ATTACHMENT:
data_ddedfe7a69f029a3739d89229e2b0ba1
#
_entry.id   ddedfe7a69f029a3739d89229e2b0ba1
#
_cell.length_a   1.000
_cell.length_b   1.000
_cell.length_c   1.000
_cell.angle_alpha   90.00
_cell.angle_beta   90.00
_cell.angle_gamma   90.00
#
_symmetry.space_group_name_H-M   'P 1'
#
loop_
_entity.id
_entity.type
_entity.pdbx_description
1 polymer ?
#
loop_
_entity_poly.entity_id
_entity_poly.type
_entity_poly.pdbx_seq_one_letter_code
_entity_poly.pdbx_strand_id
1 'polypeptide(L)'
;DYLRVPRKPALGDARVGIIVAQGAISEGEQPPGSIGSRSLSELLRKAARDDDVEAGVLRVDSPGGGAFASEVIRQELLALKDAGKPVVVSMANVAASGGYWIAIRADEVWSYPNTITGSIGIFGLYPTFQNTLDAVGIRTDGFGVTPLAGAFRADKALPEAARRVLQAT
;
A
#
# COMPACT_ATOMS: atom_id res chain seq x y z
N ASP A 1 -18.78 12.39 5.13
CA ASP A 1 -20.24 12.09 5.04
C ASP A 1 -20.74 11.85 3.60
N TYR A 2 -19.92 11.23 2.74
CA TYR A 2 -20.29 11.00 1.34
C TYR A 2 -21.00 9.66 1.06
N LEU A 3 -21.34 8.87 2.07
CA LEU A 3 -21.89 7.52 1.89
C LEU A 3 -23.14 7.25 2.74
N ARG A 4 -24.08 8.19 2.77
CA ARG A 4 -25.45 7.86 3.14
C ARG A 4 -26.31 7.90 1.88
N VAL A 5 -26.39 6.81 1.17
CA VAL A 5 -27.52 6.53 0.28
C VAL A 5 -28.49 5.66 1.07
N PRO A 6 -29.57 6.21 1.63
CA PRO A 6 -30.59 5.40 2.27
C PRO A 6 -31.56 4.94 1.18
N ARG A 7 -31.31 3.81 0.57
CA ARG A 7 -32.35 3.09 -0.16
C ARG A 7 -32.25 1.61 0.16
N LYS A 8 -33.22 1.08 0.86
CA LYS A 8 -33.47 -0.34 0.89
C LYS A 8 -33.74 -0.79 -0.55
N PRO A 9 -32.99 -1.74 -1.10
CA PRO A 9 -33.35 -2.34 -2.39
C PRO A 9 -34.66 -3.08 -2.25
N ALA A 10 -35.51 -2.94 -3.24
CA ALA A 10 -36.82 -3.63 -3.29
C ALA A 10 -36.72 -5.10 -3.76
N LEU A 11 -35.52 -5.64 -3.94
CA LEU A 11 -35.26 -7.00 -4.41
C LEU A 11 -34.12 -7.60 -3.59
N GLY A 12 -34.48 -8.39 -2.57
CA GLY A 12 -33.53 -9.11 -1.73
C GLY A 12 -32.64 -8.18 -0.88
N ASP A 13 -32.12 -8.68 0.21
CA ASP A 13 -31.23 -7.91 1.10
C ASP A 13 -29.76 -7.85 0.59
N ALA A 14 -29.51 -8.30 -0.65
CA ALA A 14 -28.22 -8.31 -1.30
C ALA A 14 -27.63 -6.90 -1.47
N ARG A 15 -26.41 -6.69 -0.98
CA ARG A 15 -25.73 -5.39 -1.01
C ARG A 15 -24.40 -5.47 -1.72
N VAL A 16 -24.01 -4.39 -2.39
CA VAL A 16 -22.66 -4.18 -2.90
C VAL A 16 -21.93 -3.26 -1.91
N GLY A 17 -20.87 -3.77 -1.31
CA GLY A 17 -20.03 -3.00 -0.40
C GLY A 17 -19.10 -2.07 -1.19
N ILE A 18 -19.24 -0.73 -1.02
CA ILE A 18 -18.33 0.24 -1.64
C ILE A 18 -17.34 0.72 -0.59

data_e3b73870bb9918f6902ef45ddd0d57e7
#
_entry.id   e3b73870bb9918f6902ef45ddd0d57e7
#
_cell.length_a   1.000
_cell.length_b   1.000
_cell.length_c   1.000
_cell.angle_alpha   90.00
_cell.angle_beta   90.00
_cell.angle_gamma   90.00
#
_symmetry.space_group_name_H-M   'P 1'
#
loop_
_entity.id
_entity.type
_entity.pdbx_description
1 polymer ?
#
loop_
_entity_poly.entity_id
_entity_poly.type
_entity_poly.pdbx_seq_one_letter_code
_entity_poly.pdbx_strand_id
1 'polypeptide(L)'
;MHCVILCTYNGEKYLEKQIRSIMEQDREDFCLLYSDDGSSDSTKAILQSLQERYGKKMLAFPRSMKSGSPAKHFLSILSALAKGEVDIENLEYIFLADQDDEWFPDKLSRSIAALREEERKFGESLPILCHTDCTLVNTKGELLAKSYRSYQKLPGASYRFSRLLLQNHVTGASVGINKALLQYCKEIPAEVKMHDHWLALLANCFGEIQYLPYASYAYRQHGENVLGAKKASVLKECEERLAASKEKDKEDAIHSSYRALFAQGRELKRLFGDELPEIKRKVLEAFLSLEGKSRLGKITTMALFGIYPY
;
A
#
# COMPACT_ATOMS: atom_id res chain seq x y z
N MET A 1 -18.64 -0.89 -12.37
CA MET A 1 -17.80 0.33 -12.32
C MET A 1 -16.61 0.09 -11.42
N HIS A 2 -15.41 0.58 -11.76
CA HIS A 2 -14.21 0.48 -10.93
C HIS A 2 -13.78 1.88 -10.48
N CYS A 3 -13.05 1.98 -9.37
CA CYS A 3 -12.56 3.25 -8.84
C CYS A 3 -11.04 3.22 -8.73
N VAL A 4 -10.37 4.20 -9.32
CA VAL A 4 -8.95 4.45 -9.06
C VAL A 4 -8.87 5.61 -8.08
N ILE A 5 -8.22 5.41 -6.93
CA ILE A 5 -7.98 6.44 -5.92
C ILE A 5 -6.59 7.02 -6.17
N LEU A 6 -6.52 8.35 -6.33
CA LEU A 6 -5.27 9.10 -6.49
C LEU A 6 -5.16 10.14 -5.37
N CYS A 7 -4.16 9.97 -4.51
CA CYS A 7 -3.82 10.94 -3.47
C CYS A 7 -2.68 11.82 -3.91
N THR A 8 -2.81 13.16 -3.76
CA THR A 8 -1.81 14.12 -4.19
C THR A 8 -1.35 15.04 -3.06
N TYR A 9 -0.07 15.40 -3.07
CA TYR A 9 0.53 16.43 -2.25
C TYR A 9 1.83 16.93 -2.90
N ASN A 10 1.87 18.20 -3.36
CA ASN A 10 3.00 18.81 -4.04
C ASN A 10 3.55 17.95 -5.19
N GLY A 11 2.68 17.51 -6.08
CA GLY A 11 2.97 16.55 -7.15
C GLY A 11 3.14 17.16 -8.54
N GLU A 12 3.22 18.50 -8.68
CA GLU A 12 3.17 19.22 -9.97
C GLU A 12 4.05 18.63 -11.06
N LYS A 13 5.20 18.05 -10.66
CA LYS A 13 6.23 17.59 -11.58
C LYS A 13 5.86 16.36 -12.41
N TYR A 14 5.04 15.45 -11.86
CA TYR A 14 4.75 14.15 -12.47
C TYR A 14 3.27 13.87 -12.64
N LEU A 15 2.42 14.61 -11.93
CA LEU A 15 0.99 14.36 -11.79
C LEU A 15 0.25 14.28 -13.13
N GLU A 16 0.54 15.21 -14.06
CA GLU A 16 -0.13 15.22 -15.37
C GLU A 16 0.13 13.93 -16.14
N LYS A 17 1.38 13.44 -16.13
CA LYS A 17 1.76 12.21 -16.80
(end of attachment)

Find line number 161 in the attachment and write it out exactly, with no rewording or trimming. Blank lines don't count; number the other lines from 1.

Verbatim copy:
CA GLU A 16 -0.13 15.22 -15.37